The Conservation of Guy Wiggins – Episode 7: “Finally, The Frame”
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The Conservation of Guy Wiggins – Episode 7: “Finally, The Frame”

September 9, 2019

Upon seeing the painting after conservation
my client wisely decided that addressing the frame would not only be prudent but be of
great benefit to the painting as well. Having installed the painting into the frame with
brackets and screws, the removal was easy and didn’t subject the painting to any unnecessary
stress. Before any work could begin on the front of the frame attention must first be
paid to the back. All of the old hanging hardware was removed as its functionality and security
was highly questionable. In addition the back of the frame needed to be fully cleaned of
the old paper tape and glue residues before the actual conservation could begin. This
paper is often applied to make the back of the frame appear tidy but serves no functional
purpose and is just messy to deal with. With the frame construction now revealed the disassembly
could begin. The liner was removed as per my client’s request the linen would not be
replaced, rather it would be gilded to match the frame. After stripping and disassembling
the liner the old glue needed to be removed as well. As this was white glue a chemical
stripper was needed to remove the adhesive and as the chemicals are toxic a full face
respirator is essential. While all of this may seem excessive, crafting a new liner was
unnecessary and trying to reuse the original if possible is always best.
With the frame disassembled the work on the front could now begin. At one point in the
past the frame was gessoed over and glazed in white and brown paint. This was probably
done as styles changed and the original frame seemed out of fashion. Luckily for us the
quality of the work was low and the original shellac never removed so the gesso didn’t
form a very strong bond to the frame and with a bit of labor it can be removed. Using a
stiff nylon brush along with other tools the paint and gesso layer was chipped, scraped,
flaked and manipulated off the surface of the frame. Water, alcohol and enzyme cleaner
were all used to remove the gesso residue and remaining bits of shellac. Making sure
that all of the contaminates were fully removed from the gold leaf was essential as a pure
surface is necessary for re-gilding and the other work to come. Using a stiff bristle
brush and soft towels to remove the residues allows the intensity of the original gold
to come into full view. The stability of the ornamentation is checked
as over time it can become detached from the wood molding and lost. When a loose piece
is found it’s removed and set aside until it can be rebounded with the wood using a
stable conservation adhesive. Luckily no molding was lost and no casting was needed. The liner was reassembled, glued, and clamped
together in preparation for planing and sanding. All of this is done to ensure that the surface
of the wood is smooth and free of imperfection and ready to accept the new gesso layer.
To make the gesso a high strength hide glue is combined with water, allowed to sit and
swell, heated, strained and then combined with guilders whiting, mixed and strained
until creamy smooth. Normally rabbit skin glue is used but in this case as the liner
will have to be distressed the extra strength of the hide glue is warranted.
Up to eight thin coats of gesso will be successively applied to the wood. The gesso can be brushed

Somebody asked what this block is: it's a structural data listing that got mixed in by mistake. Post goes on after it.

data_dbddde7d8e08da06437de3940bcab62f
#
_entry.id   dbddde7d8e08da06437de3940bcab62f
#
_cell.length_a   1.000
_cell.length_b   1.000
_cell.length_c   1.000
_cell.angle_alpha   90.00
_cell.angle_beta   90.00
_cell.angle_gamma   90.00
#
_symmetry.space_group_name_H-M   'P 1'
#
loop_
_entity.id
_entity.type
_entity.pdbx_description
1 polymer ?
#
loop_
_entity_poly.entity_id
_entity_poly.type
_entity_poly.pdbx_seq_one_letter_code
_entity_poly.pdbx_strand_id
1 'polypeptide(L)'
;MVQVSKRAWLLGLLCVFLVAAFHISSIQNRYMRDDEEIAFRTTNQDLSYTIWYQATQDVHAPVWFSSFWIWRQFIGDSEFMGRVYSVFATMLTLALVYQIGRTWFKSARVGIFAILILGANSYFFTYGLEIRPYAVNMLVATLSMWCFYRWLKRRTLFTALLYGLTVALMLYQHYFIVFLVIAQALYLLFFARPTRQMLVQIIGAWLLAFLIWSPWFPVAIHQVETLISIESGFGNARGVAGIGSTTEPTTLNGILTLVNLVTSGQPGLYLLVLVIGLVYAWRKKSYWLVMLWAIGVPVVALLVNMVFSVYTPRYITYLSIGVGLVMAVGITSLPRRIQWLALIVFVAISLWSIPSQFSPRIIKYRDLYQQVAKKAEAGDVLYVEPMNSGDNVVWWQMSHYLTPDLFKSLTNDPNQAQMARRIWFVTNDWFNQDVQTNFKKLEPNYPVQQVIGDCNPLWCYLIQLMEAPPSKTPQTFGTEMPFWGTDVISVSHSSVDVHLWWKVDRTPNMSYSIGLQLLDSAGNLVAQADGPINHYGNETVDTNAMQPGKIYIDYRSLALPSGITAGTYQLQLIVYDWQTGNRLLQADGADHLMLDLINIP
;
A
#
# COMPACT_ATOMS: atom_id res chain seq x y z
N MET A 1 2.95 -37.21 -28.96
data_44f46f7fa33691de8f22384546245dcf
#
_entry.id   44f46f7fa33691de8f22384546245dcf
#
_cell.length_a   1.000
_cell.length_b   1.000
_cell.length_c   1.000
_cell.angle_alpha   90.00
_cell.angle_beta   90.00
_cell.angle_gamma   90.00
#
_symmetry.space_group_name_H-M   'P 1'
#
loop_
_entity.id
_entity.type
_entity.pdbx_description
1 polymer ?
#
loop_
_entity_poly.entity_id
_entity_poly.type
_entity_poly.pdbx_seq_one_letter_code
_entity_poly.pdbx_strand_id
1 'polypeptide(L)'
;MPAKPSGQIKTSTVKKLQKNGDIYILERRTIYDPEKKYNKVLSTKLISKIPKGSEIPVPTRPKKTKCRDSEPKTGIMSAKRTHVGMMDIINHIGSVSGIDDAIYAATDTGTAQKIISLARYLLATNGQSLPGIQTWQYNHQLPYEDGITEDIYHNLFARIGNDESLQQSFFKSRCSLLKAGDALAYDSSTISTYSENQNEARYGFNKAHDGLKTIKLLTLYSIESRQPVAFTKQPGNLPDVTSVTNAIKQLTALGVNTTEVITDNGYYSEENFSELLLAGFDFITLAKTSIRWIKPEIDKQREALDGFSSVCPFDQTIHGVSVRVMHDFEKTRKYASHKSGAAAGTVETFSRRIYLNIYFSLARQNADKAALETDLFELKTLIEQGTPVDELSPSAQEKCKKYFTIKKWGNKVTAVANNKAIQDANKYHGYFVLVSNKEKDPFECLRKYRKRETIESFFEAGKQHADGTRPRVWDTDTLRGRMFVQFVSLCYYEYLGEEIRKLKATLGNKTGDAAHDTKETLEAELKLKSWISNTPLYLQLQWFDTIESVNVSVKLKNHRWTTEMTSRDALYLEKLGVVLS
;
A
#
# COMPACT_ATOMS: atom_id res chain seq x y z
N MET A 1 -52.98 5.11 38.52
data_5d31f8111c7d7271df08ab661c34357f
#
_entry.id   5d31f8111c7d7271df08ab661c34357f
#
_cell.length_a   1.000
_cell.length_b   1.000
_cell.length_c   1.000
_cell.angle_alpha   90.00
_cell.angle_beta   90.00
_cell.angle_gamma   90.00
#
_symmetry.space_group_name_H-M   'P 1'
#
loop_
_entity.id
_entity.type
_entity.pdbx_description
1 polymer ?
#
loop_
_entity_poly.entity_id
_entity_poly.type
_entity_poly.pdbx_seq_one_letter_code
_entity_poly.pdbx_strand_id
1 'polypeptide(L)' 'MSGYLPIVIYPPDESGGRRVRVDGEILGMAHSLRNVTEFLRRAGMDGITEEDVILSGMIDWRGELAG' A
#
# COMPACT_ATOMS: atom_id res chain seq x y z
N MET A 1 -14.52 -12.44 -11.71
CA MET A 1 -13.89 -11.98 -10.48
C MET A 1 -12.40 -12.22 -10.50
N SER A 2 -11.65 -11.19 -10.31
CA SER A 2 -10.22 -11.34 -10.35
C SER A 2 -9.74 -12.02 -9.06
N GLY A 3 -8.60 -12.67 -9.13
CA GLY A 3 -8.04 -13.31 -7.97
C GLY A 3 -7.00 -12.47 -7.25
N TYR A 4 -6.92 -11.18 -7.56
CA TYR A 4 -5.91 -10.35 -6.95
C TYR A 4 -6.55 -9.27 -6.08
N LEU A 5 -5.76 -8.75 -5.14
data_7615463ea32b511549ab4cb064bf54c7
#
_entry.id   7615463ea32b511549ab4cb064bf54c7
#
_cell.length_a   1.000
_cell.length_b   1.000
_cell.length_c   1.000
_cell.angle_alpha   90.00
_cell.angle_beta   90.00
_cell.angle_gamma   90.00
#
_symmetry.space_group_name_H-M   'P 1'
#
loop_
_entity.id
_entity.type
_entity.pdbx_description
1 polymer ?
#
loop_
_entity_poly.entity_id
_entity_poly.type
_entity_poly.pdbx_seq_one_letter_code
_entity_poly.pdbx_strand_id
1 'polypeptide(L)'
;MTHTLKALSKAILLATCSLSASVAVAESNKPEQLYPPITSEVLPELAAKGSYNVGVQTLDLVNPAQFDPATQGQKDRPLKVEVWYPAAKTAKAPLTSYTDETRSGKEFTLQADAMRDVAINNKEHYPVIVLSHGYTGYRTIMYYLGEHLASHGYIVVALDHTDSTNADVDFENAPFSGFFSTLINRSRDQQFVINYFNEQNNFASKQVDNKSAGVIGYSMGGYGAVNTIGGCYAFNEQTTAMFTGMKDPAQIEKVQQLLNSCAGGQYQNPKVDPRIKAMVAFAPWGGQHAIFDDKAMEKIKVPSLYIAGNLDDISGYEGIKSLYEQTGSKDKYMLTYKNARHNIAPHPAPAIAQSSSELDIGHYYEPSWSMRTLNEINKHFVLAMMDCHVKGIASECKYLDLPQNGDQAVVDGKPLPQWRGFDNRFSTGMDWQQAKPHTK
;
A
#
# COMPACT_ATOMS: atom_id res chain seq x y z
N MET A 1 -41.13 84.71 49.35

on as in this case or sprayed for a larger scale of work. Once dry it will be sanded
smooth in preparation for the application of the bole. Like the gesso the bole will
be applied in many thin layers and eventually wet sanded, buffed and polished to a smooth
surface. Again, this can be sprayed when the surface is highly sculpted or there are many
frames requiring this step. Once the bole is smooth and polished the gilding
can begin. The first step is to apply a size and in this case an oil product is being used
as opposed to a water, alcohol, or rabbit skin glue option due to its long open time,
extra durability and frankly forgiveness. A suede gilders pad receives the delicate
23 karat Italian leaf and it’s then cut with a gilding knife to manageable sizes. A gilders
tip brush of natural animal hair with a slight static charge will pick up the leaf enabling
its placement onto the tacky size. The leaf is pressed into the size and allowed to sit.
A mop or other soft haired brush is used to press the leaf into the size and remove the
extra gold which can be saved for later use. At this point the liner is ready for distressing
and toning to match the original frame. Using high tech tools such as tape and sandpaper
the surface of the liner is distressed and worked in an effort to match the state of
the original frame. The toning of the gold is done with blonde shellac and pigment dyes.
Successive layers of shellac can be applied, removed, and otherwise worked until the tone
and appearance of the gold matches the original. Other substances such as pumice or rottenstone
are used to simulate dust and dirt. In addition to toning the liner the client desired to
have the intensity of the gold brought down a bit so the entire surface of the frame is
tinted as well. Matte milk paint is mixed to a neutral tone
and applied to the edges of the frame where no gilding was added.
Acid free cotton rag paper is cut and applied to the part of the liner rabbet that makes
contact with the paint to protect it. The painting can now be installed into the
conserved frame using brackets and screws and new hanging hardware installed ensuring
the this frame will remain where is should; firmly on the wall.
And now to go along with the conserved painting we have the frame fully restored. Midway through
the cleaning of the frame I invited my client in to the studio to view the state of the
gold and after discussing the options including a full stripping we decided that the condition